We started the 40.2 mile trip at Timberline Lodge, deciding to hike counter-...
Official Tmber Route coming soon. Until then, enjoy this fantastic trail description and trip report from Nathan (view his original report here).
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We started the 40.2 mile trip at Timberline Lodge, deciding to hike counter-clockwise. My wife was 6 mos. pregnant and carrying a light pack. We were accompanied by a friend of ours Tamara and our Chesapeake Bay retriever Milly.
We found the Green Trails map to be the most useful: Mt. Hood Climbing / Timberline Trail Map #462S
Elevation gain: 10,734 Min/Max Elevation: 3,322/7,560
Day 1: We started hiking around 9am, there was some snow @ 5800ft, but the trail was mostly visible. The views were stunning as you made your way past the resort towards Zigzag Canyon. Soon after crossing the Zigzag River (@ mi. 3.25) we left the main trail, Timberline Tr. 600 / PCT Tr. 2000, and took a slight diversion going right on Tr. 757. This had us gain some elevation up into Paradise Park. The decision to head up this way was well worth it. It didn't add any distance, the wildflowers were spectacular and gave you sweeping views of the Park with Mt. Hood towering above you. This would be an ideal hike in/out overnight in the future. We started to descend from Paradise Park, rejoining Timberline Tr. 600 / PCT Tr. 2000 just after mi. 6. You continue to hike down the ridge with grand views of the Sandy River below. This is your first of many larger river crossings. While this river was easily navigable, others become increasingly difficult as melt-off progresses through the day. (Note: PCT Tr. 2000 continues left here following the Sandy River. Timberline Tr. 600 splits off and goes up the embankment to the right.) We continued on towards Ramona Falls after crossing the Sandy, which was to be our camp for the night. There are a number of sites in this area, the best being uphill from the falls or off the main trail on the right prior to the falls.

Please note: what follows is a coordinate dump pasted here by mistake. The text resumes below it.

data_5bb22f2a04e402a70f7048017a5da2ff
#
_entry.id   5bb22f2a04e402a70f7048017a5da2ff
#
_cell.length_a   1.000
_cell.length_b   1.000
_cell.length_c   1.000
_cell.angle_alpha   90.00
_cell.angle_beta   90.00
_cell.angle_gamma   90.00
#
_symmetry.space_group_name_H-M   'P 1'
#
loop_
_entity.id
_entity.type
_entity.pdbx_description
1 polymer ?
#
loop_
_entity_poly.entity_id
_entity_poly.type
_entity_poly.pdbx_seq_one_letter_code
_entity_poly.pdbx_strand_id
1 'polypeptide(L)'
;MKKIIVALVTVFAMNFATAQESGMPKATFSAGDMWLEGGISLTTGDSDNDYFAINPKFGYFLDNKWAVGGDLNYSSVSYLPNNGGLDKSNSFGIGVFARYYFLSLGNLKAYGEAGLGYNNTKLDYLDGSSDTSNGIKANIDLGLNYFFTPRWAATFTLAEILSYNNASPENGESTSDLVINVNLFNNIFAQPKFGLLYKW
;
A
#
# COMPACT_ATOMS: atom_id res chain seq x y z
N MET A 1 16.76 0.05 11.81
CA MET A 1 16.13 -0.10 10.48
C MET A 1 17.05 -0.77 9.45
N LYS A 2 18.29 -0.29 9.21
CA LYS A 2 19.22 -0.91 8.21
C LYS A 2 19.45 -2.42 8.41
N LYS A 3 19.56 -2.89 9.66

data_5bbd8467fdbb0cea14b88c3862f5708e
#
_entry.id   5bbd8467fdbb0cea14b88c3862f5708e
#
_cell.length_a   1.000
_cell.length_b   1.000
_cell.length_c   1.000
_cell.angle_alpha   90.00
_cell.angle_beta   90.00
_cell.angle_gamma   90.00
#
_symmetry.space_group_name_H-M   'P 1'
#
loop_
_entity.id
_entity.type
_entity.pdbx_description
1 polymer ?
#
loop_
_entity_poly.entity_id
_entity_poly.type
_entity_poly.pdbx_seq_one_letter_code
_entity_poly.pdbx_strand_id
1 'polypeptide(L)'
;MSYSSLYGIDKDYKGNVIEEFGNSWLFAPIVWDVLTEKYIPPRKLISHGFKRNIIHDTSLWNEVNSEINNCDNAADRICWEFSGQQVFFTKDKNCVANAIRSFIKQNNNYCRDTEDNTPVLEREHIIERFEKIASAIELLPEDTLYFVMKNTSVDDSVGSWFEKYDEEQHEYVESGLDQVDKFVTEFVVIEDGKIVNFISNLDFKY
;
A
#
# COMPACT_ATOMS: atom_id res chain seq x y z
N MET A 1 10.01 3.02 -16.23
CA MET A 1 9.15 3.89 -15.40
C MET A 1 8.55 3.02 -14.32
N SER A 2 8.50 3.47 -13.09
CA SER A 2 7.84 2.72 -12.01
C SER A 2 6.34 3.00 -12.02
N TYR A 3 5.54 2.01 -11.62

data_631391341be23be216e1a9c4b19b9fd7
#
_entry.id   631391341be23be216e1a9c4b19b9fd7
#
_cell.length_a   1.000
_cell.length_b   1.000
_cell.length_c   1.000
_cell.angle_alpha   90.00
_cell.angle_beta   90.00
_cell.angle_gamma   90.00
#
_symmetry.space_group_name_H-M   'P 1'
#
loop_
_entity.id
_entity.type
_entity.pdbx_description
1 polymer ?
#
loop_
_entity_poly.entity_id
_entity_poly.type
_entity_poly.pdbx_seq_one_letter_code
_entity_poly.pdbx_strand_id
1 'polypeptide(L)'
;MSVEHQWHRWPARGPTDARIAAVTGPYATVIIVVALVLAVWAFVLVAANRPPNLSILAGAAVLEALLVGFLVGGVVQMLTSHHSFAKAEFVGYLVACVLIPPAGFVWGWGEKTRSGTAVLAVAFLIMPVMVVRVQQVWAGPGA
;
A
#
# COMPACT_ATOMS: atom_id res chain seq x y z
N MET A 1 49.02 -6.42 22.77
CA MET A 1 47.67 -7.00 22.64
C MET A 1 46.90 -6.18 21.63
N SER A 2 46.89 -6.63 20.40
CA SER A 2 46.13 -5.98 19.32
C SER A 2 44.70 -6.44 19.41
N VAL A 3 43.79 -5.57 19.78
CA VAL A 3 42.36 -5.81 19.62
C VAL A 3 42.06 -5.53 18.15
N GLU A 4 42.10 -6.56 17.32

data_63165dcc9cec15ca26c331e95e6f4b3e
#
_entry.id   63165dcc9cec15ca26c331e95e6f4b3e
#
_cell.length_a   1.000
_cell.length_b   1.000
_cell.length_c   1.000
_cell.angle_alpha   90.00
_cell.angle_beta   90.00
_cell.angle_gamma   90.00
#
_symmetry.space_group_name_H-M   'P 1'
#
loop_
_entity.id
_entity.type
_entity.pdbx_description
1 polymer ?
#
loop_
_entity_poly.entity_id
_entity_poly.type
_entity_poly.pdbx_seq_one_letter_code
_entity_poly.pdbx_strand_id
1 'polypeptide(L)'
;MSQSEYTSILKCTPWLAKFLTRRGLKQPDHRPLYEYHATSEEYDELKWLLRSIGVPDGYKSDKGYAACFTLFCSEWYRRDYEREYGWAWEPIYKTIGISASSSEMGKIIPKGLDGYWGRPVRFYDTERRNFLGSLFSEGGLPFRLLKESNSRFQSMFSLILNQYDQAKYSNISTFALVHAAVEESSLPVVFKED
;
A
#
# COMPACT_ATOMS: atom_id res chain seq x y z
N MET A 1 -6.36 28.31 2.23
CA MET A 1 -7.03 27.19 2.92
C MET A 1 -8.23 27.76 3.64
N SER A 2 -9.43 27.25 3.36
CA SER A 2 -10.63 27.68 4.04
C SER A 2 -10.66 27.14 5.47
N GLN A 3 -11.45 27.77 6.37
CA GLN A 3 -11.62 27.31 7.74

Day 2: Leaving Ramona Falls you start gaining elevation immediately. This takes you up and around Yocum Ridge. Tr. 771 deviates off the main giving you unmatched views of Hood, the Sandy River, Muddy Fork, Reid and Sandy glaciers; however this in and out would add an intense 10 miles to your day. We left that for another time. At mi. 13.5 you come to your second river crossing. The Muddy Fork is also quite navigable with only one small tree bridge, 5 ft across, w/ some quicker flow to cross. Here is a great spot to fully reload your water supply as water is a bit scarce for the next handful of miles. You hike west of the Muddy Fork slowly gaining elevation all the way towards Bald Mtn. There's a small gap in the saddle just past mi. 15 if you're wanted to take a mile off your hike. However, the most southwestern point of Bald Mtn. is a great place to eat lunch and take in the views. Once heading back towards Mt. Hood you'll have 4 mi. until you hit the McNeil Point turnoff. A great trail to hit, which supposedly loops back toward the main trail. We spoke to a couple of folks who spent the night up there and they applauded the views of Glisan Glacier and Hood; they came in from Cathedral Ridge though and were not through hiking the Timberline Trail. We forewent the hike as we needed water. You'll come across many small streams between mi. 18 and 20, with the best coming after mi. 19. The wild flowers through here were abundant and beautiful. (Note: between mi. 18 and 19 some parts of the trail have been washed out due to small slides/erosion. The soil is sandy in nature and one can still get around, but hard to know how this will be possible in the years to come without trail repair.) Continuing on you'll start to make your way into Cairn Basin. This is where the enormous burn of 2011 starts to be seen (known as the Dollar Lake Fire). Walking down into the charred behemoths you'll find an old shelter on the south side of the trail. We hiked directly south, upslope, to find our campsite for the night.